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Signal Is Finally Bringing Its Secure Messaging To the Masses

Slashdot - Sat, 15/02/2020 - 02:45
An anonymous reader quotes a report from Wired: [Cryptographer and coder known as Moxie Marlinspike] has always talked about making encrypted communications easy enough for anyone to use. The difference, today, is that Signal is finally reaching that mass audience it was always been intended for -- not just the privacy diehards, activists, and cybersecurity nerds that formed its core user base for years -- thanks in part to a concerted effort to make the app more accessible and appealing to the mainstream. That new phase in Signal's evolution began two years ago this month. That's when WhatsApp cofounder Brian Acton, a few months removed from leaving the app he built amid post-acquisition clashes with Facebook management, injected $50 million into Marlinspike's end-to-end encrypted messaging project. Acton also joined the newly created Signal Foundation as executive chairman. The pairing up made sense; WhatsApp had used Signal's open source protocol to encrypt all WhatsApp communications end-to-end by default, and Acton had grown disaffected with what he saw as Facebook's attempts to erode WhatsApp's privacy. Since then, Marlinspike's nonprofit has put Acton's millions -- and his experience building an app with billions of users -- to work. After years of scraping by with just three overworked full-time staffers, the Signal Foundation now has 20 employees. For years a bare-bones texting and calling app, Signal has increasingly become a fully featured, mainstream communications platform. With its new coding muscle, it has rolled out features at a breakneck speed: In just the last three months, Signal has added support for iPad, ephemeral images and video designed to disappear after a single viewing, downloadable customizable "stickers," and emoji reactions. More significantly, it announced plans to roll out a new system for group messaging, and an experimental method for storing encrypted contacts in the cloud. Many of those features might sound trivial. They certainly aren't the sort that appealed to Signal's earliest core users. Instead, they're what Acton calls "enrichment features." They're designed to attract normal people who want a messaging app as multifunctional as WhatsApp, iMessage, or Facebook Messenger but still value Signal's widely trusted security and the fact that it collects virtually no user data. Wired explains how adding simple-sounding enhancements can require significant feats of security engineering to fit within Signal's privacy constraints. Adding downloadable customizable stickers, for example, "required designing a system where every sticker 'pack' is encrypted with a 'pack key,'" reports Wired. "That key is itself encrypted and shared from one user to another when someone wants to install new stickers on their phone, so that Signal's server can never see decrypted stickers or even identify the Signal user who created or sent them." For Signal's new group messaging, Signal partnered with Microsoft Research to invent a novel form of "anonymous credentials" that let a server gatekeep who belongs in a group, but without ever learning the members' identities.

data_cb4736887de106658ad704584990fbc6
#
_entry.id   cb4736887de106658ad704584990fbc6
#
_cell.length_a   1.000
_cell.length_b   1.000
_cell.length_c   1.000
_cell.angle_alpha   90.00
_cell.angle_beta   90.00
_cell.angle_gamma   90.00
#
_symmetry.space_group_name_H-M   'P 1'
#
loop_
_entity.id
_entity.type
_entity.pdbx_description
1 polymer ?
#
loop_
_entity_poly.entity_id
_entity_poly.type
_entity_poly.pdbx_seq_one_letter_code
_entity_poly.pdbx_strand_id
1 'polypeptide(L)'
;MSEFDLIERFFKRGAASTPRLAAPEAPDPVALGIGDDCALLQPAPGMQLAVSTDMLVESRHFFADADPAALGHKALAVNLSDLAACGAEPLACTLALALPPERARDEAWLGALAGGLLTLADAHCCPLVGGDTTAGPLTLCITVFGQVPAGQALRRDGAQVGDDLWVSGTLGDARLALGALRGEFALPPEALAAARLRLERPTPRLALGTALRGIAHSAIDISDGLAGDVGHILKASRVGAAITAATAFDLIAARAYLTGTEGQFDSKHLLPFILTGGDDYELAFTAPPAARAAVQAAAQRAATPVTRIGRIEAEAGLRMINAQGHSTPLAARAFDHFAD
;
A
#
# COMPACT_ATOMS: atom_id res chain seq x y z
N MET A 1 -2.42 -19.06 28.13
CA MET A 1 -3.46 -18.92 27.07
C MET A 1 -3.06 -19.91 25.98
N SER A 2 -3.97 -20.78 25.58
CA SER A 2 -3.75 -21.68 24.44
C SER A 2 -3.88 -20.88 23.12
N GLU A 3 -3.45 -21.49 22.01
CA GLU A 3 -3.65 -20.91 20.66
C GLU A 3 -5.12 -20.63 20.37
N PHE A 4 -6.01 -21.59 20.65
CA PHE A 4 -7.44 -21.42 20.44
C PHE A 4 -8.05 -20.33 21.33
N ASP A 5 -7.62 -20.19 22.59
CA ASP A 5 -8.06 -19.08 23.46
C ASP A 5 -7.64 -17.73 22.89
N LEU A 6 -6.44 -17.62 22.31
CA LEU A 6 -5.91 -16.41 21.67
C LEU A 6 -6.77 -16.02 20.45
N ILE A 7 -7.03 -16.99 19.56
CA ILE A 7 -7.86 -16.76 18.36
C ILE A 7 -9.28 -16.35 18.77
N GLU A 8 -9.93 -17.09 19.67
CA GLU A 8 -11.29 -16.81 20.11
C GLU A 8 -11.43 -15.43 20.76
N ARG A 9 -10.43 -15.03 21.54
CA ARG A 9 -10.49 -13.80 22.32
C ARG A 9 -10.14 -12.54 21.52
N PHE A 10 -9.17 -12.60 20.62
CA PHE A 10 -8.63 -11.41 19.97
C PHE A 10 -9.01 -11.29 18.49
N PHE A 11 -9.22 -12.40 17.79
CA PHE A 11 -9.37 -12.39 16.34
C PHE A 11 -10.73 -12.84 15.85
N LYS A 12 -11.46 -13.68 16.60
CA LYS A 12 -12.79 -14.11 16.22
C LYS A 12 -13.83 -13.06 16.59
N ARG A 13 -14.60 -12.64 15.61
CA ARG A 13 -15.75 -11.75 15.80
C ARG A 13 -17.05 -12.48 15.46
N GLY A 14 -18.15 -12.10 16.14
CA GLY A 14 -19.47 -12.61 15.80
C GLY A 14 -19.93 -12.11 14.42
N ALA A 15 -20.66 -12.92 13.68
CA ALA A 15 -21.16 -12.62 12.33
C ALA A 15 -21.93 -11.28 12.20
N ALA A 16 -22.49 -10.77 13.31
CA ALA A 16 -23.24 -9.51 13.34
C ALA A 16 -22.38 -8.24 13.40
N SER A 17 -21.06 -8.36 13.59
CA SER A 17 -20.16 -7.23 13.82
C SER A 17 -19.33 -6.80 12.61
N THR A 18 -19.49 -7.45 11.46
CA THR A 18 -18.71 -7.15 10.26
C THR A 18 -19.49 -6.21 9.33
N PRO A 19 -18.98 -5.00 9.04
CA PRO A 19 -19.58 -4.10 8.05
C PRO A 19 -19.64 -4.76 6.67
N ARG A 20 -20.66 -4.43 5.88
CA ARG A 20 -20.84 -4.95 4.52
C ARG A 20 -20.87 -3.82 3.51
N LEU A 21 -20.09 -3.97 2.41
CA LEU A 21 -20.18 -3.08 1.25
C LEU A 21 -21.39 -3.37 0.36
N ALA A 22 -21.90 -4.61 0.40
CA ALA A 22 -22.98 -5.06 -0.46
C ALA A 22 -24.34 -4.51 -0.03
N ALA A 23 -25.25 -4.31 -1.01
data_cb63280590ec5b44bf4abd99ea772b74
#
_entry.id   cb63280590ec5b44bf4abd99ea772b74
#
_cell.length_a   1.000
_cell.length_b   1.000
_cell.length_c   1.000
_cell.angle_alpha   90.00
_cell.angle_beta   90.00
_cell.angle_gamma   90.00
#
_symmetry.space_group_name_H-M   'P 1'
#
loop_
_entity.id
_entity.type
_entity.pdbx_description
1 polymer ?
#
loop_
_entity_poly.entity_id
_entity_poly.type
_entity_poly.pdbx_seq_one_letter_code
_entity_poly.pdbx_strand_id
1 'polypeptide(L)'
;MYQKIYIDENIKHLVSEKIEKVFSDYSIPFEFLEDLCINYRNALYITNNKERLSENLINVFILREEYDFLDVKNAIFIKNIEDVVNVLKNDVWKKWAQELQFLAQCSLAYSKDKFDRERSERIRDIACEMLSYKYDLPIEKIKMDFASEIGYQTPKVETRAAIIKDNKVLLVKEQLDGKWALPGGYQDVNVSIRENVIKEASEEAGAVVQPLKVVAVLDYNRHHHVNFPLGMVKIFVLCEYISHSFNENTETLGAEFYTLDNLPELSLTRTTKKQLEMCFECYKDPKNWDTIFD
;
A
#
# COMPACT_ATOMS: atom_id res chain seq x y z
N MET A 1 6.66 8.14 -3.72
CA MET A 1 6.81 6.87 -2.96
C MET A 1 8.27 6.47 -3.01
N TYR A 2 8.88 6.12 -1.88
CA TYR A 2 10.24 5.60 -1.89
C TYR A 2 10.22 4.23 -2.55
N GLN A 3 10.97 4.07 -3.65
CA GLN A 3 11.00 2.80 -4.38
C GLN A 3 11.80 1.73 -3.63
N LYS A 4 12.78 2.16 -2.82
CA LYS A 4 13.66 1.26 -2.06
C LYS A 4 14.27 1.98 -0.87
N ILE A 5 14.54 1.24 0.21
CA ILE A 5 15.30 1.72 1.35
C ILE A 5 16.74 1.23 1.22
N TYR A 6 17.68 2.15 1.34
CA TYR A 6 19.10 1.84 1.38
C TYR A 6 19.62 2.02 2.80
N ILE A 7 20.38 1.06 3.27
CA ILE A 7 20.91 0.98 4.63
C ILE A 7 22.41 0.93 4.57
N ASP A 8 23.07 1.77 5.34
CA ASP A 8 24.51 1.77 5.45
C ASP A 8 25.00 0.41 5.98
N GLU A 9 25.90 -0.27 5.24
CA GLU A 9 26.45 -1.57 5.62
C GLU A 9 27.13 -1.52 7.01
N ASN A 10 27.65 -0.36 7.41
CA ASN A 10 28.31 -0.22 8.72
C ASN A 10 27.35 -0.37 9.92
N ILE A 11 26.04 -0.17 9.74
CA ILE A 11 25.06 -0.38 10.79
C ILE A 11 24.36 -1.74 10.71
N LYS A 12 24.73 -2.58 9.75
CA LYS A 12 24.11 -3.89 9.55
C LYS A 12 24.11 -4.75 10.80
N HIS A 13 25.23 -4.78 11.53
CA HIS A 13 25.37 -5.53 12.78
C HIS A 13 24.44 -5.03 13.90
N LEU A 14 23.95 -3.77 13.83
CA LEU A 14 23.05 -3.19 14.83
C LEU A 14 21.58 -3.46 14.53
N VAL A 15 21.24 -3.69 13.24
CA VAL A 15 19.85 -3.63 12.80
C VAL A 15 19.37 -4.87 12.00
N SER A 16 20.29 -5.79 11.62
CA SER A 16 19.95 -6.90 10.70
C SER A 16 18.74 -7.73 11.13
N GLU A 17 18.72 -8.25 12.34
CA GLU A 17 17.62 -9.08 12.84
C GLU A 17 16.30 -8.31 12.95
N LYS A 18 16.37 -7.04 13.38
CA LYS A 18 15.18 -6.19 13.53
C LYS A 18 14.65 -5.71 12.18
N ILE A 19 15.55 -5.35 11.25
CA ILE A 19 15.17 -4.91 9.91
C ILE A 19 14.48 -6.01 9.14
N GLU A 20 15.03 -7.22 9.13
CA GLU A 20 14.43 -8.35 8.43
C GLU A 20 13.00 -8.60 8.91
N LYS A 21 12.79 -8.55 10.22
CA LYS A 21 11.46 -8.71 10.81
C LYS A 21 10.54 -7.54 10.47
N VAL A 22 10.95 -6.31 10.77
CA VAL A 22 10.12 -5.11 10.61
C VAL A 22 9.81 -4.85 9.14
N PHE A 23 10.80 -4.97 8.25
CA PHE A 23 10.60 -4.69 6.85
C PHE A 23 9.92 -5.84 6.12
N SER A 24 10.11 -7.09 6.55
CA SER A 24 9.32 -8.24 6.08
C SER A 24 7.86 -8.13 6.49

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Categories: Geeky Stuff

Huawei's Silicon Valley Output Allegedly Stole Trade Secrets From Cisco

Slashdot - Sat, 15/02/2020 - 02:34